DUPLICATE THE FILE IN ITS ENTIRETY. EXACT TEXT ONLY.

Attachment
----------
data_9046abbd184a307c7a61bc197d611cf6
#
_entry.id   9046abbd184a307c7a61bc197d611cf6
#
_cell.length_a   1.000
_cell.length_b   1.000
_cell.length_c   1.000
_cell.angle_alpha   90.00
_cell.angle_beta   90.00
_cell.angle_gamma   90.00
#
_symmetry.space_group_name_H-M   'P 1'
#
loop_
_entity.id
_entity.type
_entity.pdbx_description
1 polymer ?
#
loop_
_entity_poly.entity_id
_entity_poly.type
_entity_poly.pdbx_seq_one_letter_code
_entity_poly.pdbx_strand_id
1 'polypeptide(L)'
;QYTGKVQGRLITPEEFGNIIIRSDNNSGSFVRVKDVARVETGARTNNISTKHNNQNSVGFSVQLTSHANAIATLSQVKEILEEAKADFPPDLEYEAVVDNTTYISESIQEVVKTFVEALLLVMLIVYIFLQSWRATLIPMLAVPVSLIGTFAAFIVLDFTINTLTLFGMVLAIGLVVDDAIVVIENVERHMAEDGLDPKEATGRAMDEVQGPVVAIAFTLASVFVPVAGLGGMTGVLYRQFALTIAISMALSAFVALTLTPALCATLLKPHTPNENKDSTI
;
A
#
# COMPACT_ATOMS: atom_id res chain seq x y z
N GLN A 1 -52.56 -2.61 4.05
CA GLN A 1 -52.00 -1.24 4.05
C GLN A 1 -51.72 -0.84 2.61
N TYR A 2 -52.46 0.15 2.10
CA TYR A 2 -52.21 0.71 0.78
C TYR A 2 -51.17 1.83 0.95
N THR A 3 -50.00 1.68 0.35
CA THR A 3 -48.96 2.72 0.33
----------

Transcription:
data_9046abbd184a307c7a61bc197d611cf6
#
_entry.id   9046abbd184a307c7a61bc197d611cf6
#
_cell.length_a   1.000
_cell.length_b   1.000
_cell.length_c   1.000
_cell.angle_alpha   90.00
_cell.angle_beta   90.00
_cell.angle_gamma   90.00
#
_symmetry.space_group_name_H-M   'P 1'
#
loop_
_entity.id
_entity.type
_entity.pdbx_description
1 polymer ?
#
loop_
_entity_poly.entity_id
_entity_poly.type
_entity_poly.pdbx_seq_one_letter_code
_entity_poly.pdbx_strand_id
1 'polypeptide(L)'
;QYTGKVQGRLITPEEFGNIIIRSDNNSGSFVRVKDVARVETGARTNNISTKHNNQNSVGFSVQLTSHANAIATLSQVKEILEEAKADFPPDLEYEAVVDNTTYISESIQEVVKTFVEALLLVMLIVYIFLQSWRATLIPMLAVPVSLIGTFAAFIVLDFTINTLTLFGMVLAIGLVVDDAIVVIENVERHMAEDGLDPKEATGRAMDEVQGPVVAIAFTLASVFVPVAGLGGMTGVLYRQFALTIAISMALSAFVALTLTPALCATLLKPHTPNENKDSTI
;
A
#
# COMPACT_ATOMS: atom_id res chain seq x y z
N GLN A 1 -52.56 -2.61 4.05
CA GLN A 1 -52.00 -1.24 4.05
C GLN A 1 -51.72 -0.84 2.61
N TYR A 2 -52.46 0.15 2.10
CA TYR A 2 -52.21 0.71 0.78
C TYR A 2 -51.17 1.83 0.95
N THR A 3 -50.00 1.68 0.35
CA THR A 3 -48.96 2.72 0.33